中国法律博客
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Someone Rich Has An Opinion About China
媒体来源: 中国法律博客

I was recently informed that I've been crankier than usual. Fair enough, and it's probably because the graphics card I bought six months ago isn't working, and the copy of Wolfenstein (2009) that I finally procured is suffering from some sort of memory error, and the game keeps crashing on me. I've uninstalled-reinstalled everything I can think of, including my underwear, to no avail.

So yeah, I'm a little testy lately. My wife is out of town, and I had visions of sitting in the living room shooting Nazi zombies for hours on end. Crap.

On the other hand, there are certainly plenty of things in my Inbox to fuel the cranky.

We need go no further than David Barboza's piece in the New York Times on James Chanos. Barboza usually does yeoman's work on the China beat for the Times, but this is a silly puff/gossip piece that fails to inform anyone of anything of significance.

James S. Chanos built one of the largest fortunes on Wall Street by foreseeing the collapse of Enron and other highflying companies whose stories were too good to be true.

Now Mr. Chanos, a wealthy hedge fund investor, is working to bust the myth of the biggest conglomerate of all: China Inc.

As most of the world bets on China to help lift the global economy out of recession, Mr. Chanos is warning that China's hyperstimulated economy is headed for a crash, rather than the sustained boom that most economists predict.

Wow. A professional pessimist (I admire that, by the way) says that China's economy is weaker than everyone says! Stop the presses!

This fascination the media, and the financial community, has on allowing anyone with money to comment on pretty much any subject they want has always amazed me in its stupidity.

At least Barboza points out in the piece that Chanos actually knows nothing about China and has only been looking into the market for a short period of time.

"I find it interesting that people who couldn't spell China 10 years ago are now experts on China," said Jim Rogers[.]

Heh heh. Given this, why do we care what his opinion is in the first place?

Oh, right. Because he's rich. If Bill Gates were to write a cookbook on proper techniques for making jiaozi, we should all listen to him. He wouldn't give bad advice, 'cause he's really smart. And we know this because . . . he's rich!

Smartest guy I've ever met in my life is currently practicing general litigation in Western Massachusetts. Since he's not rich, I suppose I should discount anything he ever tells me. On the other hand, that douche investment banker guy I was chatting with at the bar the other day, the 25-year-old who made USD 1 million last year, he should be my new guru on everything from personal hygiene to pet care.

(Confession: I never talked to an investment banker at a bar the other day. Heaven forbid. Allow me some poetic license, and let's assume that there were indeed many investment banker types who fit the bill that were having a drink somewhere in Beijing last week. Probably most of them were at Centro.)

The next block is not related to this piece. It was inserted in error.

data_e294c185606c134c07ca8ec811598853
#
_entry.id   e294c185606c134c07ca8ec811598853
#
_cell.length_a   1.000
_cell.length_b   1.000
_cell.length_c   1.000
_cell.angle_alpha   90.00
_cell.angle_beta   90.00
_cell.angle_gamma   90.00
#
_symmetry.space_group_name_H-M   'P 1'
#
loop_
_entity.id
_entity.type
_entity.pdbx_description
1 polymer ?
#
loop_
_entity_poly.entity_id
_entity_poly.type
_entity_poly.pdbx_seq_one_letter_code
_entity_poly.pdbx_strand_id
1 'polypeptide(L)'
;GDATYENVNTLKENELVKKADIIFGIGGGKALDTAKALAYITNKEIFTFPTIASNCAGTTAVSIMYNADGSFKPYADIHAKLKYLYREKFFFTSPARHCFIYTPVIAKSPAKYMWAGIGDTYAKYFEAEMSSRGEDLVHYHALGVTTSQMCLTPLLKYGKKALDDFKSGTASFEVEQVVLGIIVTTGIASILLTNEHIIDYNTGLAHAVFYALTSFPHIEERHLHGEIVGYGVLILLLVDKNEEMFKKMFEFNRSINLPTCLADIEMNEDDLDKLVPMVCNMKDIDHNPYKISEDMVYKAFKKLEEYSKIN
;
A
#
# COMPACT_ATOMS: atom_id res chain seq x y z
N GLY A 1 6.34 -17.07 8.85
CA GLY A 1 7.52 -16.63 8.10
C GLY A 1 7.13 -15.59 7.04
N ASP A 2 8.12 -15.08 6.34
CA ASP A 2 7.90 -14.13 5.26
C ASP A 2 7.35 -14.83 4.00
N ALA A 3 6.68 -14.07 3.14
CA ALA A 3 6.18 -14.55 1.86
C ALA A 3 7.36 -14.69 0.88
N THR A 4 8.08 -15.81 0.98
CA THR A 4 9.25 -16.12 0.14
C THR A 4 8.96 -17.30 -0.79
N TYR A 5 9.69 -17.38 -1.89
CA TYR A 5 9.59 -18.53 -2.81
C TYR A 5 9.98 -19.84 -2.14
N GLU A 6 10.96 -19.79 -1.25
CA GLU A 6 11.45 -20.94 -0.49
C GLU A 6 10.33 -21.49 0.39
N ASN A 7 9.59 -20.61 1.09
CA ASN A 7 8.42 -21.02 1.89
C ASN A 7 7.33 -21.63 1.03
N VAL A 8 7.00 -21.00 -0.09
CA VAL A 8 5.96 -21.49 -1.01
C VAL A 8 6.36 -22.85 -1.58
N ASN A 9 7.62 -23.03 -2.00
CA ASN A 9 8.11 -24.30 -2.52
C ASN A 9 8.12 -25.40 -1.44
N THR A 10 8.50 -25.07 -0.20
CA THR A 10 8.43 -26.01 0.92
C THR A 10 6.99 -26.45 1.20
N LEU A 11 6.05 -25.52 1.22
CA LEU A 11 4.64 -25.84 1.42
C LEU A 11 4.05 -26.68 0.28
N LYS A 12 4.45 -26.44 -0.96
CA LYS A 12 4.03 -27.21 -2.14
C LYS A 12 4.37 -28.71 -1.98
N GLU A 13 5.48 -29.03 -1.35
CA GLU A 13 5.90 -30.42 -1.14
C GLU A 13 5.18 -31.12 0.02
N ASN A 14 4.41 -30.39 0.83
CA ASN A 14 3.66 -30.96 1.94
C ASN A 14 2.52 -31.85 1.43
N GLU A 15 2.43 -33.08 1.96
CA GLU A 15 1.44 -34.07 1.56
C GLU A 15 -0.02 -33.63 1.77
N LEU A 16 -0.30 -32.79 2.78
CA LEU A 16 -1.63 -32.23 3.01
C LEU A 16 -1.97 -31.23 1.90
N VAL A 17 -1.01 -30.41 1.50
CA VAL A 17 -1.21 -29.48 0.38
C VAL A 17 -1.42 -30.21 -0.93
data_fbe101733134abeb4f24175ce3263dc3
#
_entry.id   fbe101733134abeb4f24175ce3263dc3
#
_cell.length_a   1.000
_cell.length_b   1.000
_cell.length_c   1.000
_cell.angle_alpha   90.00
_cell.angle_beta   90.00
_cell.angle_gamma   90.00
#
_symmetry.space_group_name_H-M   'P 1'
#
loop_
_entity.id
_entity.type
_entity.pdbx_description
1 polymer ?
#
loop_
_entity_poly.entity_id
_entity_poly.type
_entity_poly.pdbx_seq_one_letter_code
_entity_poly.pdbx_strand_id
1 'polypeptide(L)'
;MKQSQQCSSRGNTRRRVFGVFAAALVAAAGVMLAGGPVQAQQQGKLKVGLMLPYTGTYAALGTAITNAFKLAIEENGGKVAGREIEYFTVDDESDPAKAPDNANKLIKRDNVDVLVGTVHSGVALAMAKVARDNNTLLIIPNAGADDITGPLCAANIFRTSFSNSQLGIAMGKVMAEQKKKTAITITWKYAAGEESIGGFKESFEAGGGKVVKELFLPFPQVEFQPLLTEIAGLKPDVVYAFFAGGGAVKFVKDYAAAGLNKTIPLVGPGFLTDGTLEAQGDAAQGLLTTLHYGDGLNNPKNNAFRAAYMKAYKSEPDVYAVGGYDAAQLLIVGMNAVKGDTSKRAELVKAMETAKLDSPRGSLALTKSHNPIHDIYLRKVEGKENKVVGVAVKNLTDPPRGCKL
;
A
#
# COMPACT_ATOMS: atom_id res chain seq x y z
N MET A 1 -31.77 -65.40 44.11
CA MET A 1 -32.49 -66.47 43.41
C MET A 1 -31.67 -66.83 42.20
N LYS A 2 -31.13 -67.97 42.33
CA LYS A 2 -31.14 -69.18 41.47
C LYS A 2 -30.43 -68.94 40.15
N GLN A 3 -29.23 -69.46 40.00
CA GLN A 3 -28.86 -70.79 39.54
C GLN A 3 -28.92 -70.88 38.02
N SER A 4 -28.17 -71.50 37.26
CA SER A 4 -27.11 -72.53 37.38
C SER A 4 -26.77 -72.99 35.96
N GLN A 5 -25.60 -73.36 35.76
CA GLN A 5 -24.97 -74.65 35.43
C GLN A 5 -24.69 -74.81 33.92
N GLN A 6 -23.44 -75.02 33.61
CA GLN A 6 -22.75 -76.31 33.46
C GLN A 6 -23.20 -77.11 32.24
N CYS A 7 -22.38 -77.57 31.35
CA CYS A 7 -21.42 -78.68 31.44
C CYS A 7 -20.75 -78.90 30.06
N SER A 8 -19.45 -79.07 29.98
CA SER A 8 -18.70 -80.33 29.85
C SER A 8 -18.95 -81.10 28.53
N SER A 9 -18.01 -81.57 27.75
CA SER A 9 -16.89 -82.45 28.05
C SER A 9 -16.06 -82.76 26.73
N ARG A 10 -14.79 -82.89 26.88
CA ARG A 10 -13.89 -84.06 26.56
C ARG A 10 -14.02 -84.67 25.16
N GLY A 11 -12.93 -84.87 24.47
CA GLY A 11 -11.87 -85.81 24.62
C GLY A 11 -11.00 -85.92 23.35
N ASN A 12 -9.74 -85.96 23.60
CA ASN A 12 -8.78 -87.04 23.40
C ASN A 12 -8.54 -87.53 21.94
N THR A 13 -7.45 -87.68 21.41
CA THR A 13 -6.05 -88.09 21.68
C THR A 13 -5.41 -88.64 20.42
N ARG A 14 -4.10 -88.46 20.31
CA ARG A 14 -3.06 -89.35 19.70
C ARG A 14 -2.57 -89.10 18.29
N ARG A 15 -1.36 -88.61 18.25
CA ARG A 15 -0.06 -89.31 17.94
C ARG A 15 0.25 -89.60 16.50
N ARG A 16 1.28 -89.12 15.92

Where were we? Oh right, the rich = smart fallacy.

In addition to this problem, somehow Barboza is allowing this guy Chanos to come across as brilliant for questioning the solidity of China's economy. Granted, a heck of a lot of folks have been incessantly cheerleading about the economy here for a while now, so the pessimism is well warranted. But let's face it, pessimists are not exactly a tiny minority.

Barboza attempts a disclaimer on this point:

Mr. Chanos, 51, whose hedge fund, Kynikos Associates, based in New York, has $6 billion under management, is hardly the only skeptic on China. But he is certainly the most prominent and vocal.

Bullshit. Perhaps he is the most prominent and vocal on Wall Street, or among short sellers or something. But his visibility outside of the financial community is limited, and he certainly is not a China guy. For what it's worth, I've never heard of him, and the comments that Barboza includes in his article make the guy sound like a doofus:

"The Chinese," he warned in an interview in November with Politico.com, "are in danger of producing huge quantities of goods and products that they will be unable to sell."

Overcapacity? That's your revelation? Nice going, Sherlock. And yet, I'm supposed to be in awe of this wisdom because he manages $6 billion. Sorry, but I could give a shit. He might be a genius or a moron, but the size of his fund doesn't impress me. And don't for a minute think that "They wouldn't give an idiot that much responsibility." In response to that, two words: 1) George, 2) Bush. (Alternatively: 1) Bernie, 2) Madoff.)

Anyway, Chanos has a lot of company out there as far as criticism is concerned. If any of Chanos' opinions startle or surprise you, then you haven't been paying attention. Shit, at least read Michael Pettis' blog, or something by Jonathan Anderson or Stephen Roach.

Finally, Barboza lost me completely when he felt the need to get another filler quote from "an expert" on the state of China's economy. I'm not sure whether this is tongue-in-cheek or serious:

"It's going to be a bust," said Gordon G. Chang, whose book, "The Coming Collapse of China", warned in 2001 of such a crash.

Holy shit, Batman!

I think it's now 2010; we're still waiting on that collapse, Gordo. If it comes within the next ten years, will you still claim credit for having called it correctly?

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